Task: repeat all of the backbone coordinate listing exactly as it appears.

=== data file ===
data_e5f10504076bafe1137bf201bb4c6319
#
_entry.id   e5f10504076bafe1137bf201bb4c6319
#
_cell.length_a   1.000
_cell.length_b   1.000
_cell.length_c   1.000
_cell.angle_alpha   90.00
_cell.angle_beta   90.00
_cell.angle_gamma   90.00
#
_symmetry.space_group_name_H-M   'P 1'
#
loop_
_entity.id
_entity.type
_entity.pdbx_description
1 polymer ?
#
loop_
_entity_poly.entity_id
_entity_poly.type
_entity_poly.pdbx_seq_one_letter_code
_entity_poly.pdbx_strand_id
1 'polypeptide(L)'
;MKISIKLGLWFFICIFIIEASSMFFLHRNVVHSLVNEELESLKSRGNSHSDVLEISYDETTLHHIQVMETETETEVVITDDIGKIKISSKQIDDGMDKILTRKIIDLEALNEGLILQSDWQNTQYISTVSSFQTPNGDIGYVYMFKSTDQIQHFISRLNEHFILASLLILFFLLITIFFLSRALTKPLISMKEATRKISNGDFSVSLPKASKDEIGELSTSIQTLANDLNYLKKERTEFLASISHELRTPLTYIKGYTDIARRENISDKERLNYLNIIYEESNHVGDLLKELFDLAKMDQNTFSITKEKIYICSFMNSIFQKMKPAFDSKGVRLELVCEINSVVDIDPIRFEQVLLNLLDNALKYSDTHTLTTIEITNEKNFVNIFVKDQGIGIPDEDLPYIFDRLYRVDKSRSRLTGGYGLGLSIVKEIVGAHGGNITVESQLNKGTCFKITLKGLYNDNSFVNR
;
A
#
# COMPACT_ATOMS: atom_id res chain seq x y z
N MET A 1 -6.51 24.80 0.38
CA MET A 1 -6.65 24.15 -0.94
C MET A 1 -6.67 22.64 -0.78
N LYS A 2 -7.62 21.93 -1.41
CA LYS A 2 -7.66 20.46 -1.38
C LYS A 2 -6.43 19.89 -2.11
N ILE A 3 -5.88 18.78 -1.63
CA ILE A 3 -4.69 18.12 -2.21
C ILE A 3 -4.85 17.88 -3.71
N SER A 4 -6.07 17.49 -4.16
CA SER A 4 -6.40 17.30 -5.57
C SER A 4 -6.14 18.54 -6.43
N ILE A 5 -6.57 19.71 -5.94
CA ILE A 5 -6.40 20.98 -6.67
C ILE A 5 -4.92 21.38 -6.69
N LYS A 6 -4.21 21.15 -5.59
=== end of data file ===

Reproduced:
data_e5f10504076bafe1137bf201bb4c6319
#
_entry.id   e5f10504076bafe1137bf201bb4c6319
#
_cell.length_a   1.000
_cell.length_b   1.000
_cell.length_c   1.000
_cell.angle_alpha   90.00
_cell.angle_beta   90.00
_cell.angle_gamma   90.00
#
_symmetry.space_group_name_H-M   'P 1'
#
loop_
_entity.id
_entity.type
_entity.pdbx_description
1 polymer ?
#
loop_
_entity_poly.entity_id
_entity_poly.type
_entity_poly.pdbx_seq_one_letter_code
_entity_poly.pdbx_strand_id
1 'polypeptide(L)'
;MKISIKLGLWFFICIFIIEASSMFFLHRNVVHSLVNEELESLKSRGNSHSDVLEISYDETTLHHIQVMETETETEVVITDDIGKIKISSKQIDDGMDKILTRKIIDLEALNEGLILQSDWQNTQYISTVSSFQTPNGDIGYVYMFKSTDQIQHFISRLNEHFILASLLILFFLLITIFFLSRALTKPLISMKEATRKISNGDFSVSLPKASKDEIGELSTSIQTLANDLNYLKKERTEFLASISHELRTPLTYIKGYTDIARRENISDKERLNYLNIIYEESNHVGDLLKELFDLAKMDQNTFSITKEKIYICSFMNSIFQKMKPAFDSKGVRLELVCEINSVVDIDPIRFEQVLLNLLDNALKYSDTHTLTTIEITNEKNFVNIFVKDQGIGIPDEDLPYIFDRLYRVDKSRSRLTGGYGLGLSIVKEIVGAHGGNITVESQLNKGTCFKITLKGLYNDNSFVNR
;
A
#
# COMPACT_ATOMS: atom_id res chain seq x y z
N MET A 1 -6.51 24.80 0.38
CA MET A 1 -6.65 24.15 -0.94
C MET A 1 -6.67 22.64 -0.78
N LYS A 2 -7.62 21.93 -1.41
CA LYS A 2 -7.66 20.46 -1.38
C LYS A 2 -6.43 19.89 -2.11
N ILE A 3 -5.88 18.78 -1.63
CA ILE A 3 -4.69 18.12 -2.21
C ILE A 3 -4.85 17.88 -3.71
N SER A 4 -6.07 17.49 -4.16
CA SER A 4 -6.40 17.30 -5.57
C SER A 4 -6.14 18.54 -6.43
N ILE A 5 -6.57 19.71 -5.94
CA ILE A 5 -6.40 20.98 -6.67
C ILE A 5 -4.92 21.38 -6.69
N LYS A 6 -4.21 21.15 -5.59